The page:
Development and Validation of a Harmonized Scale of Autism Symptom Severity Across ADOS Modules 1 and 2: A Bsrc Study

Saturday, May 14, 2016: 10:30 AM
Room 308 (Baltimore Convention Center)
A. Gross1, L. Kalb2, G. S. Young3, E. Stuart2, R. Landa4, T. Charman5, K. Chawarska6, T. Hutman7, D. S. Messinger8, S. Ozonoff9, W. L. Stone10, H. Tager-Flusberg11 and L. Zwaigenbaum12, (1)Epidemiology, Johns Hopkins Bloomberg School of Public Health, Baltimore, MD, (2)Johns Hopkins School of Public Health, Baltimore, MD, (3)Psychiatry & Behavioral Sciences, UC Davis MIND Institute, Sacramento, CA, (4)The Kennedy Krieger Institute, Baltimore, MD, (5)Institute of Psychiatry, Psychology and Neuroscience, King's College London, London, United Kingdom, (6)Yale Child Study Center, Yale University School of Medicine, New Haven, CT, (7)University of California Los Angeles, Los Angeles, CA, (8)Psychology, University of Miami, Coral Gables, FL, (9)UC Davis MIND Institute, Sacramento, CA, (10)Department of Psychology, University of Washington, Seattle, WA, (11)Boston University, Boston, MA, (12)University of Alberta, Edmonton, AB, Canada
Background: The Autism Diagnostic Observation Schedule-Generic (ADOS-G) is a gold standard diagnostic assessment for autism spectrum disorders (ASD). The ADOS-G overall calibrated severity score (CSS), which provides a 10-point common metric across all ADOS modules, has several measurement limitations, including ceiling/floor effects, limited scoring range, collapsing of symptom domains, and questionable measurement invariance across modules. Failure of the overall CSS to capture heterogeneity in children with ASD led to research that culminated in defining separate CSS scores for social affect (SA-CSS) and restricted and repetitive behavior (RRB-CSS) domains. However, there is substantial overlap in distributions of domain calibrated scores of children with and without ASD. An alternate metric of ASD severity with expanded range may be more sensitive to differences in ASD behavioral phenotype and to changes in ASD severity over time.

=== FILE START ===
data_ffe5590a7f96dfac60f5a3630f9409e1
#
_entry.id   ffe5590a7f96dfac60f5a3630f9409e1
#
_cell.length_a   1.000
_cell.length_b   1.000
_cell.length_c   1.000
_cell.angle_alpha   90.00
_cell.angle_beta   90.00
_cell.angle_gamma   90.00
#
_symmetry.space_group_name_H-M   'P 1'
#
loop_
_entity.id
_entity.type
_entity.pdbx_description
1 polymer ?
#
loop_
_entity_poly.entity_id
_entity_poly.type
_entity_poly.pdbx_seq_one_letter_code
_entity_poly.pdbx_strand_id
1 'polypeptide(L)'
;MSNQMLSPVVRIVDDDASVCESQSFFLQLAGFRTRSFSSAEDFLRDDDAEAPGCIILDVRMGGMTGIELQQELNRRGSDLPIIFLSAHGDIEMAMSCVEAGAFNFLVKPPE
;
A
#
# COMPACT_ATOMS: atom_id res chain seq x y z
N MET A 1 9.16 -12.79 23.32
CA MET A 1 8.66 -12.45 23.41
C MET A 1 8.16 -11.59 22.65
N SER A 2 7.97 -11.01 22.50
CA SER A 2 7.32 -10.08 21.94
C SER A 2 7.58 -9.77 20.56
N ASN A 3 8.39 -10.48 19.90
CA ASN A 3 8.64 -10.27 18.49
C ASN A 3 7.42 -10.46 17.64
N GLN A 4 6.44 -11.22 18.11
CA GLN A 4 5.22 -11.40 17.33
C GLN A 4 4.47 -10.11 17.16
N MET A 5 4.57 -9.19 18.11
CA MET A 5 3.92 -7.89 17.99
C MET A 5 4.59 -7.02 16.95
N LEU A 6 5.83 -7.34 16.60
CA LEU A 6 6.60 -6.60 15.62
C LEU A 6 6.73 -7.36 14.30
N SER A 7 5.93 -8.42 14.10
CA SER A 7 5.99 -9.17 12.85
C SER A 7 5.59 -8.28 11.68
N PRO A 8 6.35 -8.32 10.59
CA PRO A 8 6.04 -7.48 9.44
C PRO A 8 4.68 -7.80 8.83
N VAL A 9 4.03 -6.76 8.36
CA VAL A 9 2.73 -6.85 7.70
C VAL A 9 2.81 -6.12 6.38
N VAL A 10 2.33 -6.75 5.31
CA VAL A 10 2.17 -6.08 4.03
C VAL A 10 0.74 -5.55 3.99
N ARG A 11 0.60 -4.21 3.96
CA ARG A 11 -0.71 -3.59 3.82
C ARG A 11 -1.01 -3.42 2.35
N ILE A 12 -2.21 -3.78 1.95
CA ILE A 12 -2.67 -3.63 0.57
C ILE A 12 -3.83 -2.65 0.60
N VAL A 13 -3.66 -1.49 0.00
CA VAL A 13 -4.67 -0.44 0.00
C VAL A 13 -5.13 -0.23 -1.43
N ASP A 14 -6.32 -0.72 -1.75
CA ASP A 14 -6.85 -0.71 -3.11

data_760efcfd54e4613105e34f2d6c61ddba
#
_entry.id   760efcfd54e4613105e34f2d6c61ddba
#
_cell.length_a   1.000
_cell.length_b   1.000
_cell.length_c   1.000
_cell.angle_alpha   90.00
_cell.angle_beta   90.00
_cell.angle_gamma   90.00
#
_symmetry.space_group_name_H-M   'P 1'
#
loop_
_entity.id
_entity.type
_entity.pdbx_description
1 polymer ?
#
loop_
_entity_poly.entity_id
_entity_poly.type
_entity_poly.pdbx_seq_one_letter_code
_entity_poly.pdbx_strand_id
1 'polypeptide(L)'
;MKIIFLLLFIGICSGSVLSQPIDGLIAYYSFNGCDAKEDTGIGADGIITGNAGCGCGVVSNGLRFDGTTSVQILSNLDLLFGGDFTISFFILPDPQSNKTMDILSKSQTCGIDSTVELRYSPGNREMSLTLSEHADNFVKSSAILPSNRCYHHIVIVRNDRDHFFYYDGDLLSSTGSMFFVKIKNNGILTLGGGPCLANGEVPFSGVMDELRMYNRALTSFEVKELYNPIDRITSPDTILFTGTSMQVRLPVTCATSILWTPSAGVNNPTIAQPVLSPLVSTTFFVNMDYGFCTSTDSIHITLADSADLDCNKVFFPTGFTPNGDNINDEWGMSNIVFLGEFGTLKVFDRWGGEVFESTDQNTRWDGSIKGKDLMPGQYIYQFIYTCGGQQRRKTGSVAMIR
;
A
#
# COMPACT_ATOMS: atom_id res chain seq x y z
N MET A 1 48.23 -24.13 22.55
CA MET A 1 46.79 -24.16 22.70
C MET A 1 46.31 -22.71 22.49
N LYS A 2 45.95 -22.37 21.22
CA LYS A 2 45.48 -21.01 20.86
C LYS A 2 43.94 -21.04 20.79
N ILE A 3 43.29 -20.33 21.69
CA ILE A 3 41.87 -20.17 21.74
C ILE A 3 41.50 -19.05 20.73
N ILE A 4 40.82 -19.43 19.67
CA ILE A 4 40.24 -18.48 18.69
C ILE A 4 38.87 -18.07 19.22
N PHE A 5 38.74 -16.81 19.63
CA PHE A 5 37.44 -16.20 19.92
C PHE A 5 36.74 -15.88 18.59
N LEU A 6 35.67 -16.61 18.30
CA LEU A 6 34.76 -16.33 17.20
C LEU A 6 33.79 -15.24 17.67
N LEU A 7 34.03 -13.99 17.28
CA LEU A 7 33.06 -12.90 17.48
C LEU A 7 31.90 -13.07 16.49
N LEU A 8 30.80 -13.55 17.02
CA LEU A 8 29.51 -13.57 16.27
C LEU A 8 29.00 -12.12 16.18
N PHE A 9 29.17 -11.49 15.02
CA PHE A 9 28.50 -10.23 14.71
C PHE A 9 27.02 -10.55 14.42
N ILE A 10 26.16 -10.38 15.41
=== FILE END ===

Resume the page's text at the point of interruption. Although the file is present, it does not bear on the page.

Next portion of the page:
Objectives: The goal of this study was to derive an alternative to the overall CSS that could be used across ADOS-G modules 1 and 2 for use in longitudinal research. Despite the introduction of the ADOS-2, many sites and consortia have substantial longitudinal ADOS-G data.  We used item response theory (IRT) to provide a finer, more precise score on a metric common across modules 1 and 2.

Methods: Using data from the Autism Speaks Baby Sibs Research Consortium (N=2191 with 6237 observations, age range 24 - 48 months) with a broad range of autism severity (N=755 low-risk siblings, N=1436 high-risk), we applied graded response IRT models to equate the 21 items of the ADOS that were highly consistent in the nature of the behavior being scored and scoring criteria across ADOS modules 1 and 2. Data analyses were conducted on participants having 36-month diagnostic confirmation assessments.  Measurement invariance by module, reliability, and convergent as well as criterion validity of the IRT-based autism severity score was assessed.

Results: A total of 21 items, representing items across each of the ADOS domains (Social, Communication, and Restricted/Repetitive Behavior), were used to develop the harmonized IRT ASD severity score (mean 50, SD 10, range 21.9 to115.6, 2716 distinct values). This IRT-derived severity score was highly correlated (r=0.86, p<.001) with the classic 10-point ADOS severity score, and was highly internally consistent (Cronbach’s α=0.88). The IRT-derived score demonstrated strong criterion validity against clinical best estimates of ASD (sensitivity=0.84, specificity=0.82, AUC=0.93), which was marginally superior to the CSS (AUC=0.90). Whereas 46% (2023/4396) of CSS scores were at the ceiling or floor, 0.2% of IRT-derived scores (15/6237) fell at the ceiling or floor (see Figure). The IRT-derived score could be scored in 30% of records (1841/6237) that the CSS could not be scored due to item missingness.

Conclusions: The IRT-derived ASD severity measure demonstrated strong psychometric characteristics, compared to the classic 10-point severity score, in terms of reduced ceiling and floor effects, finer differentiation particularly in the non-ASD range of severity, and facilitates a linkage across ADOS modules.  This measure may provide important advantages when characterizing trajectories and treatment responses during early, critical stages of development.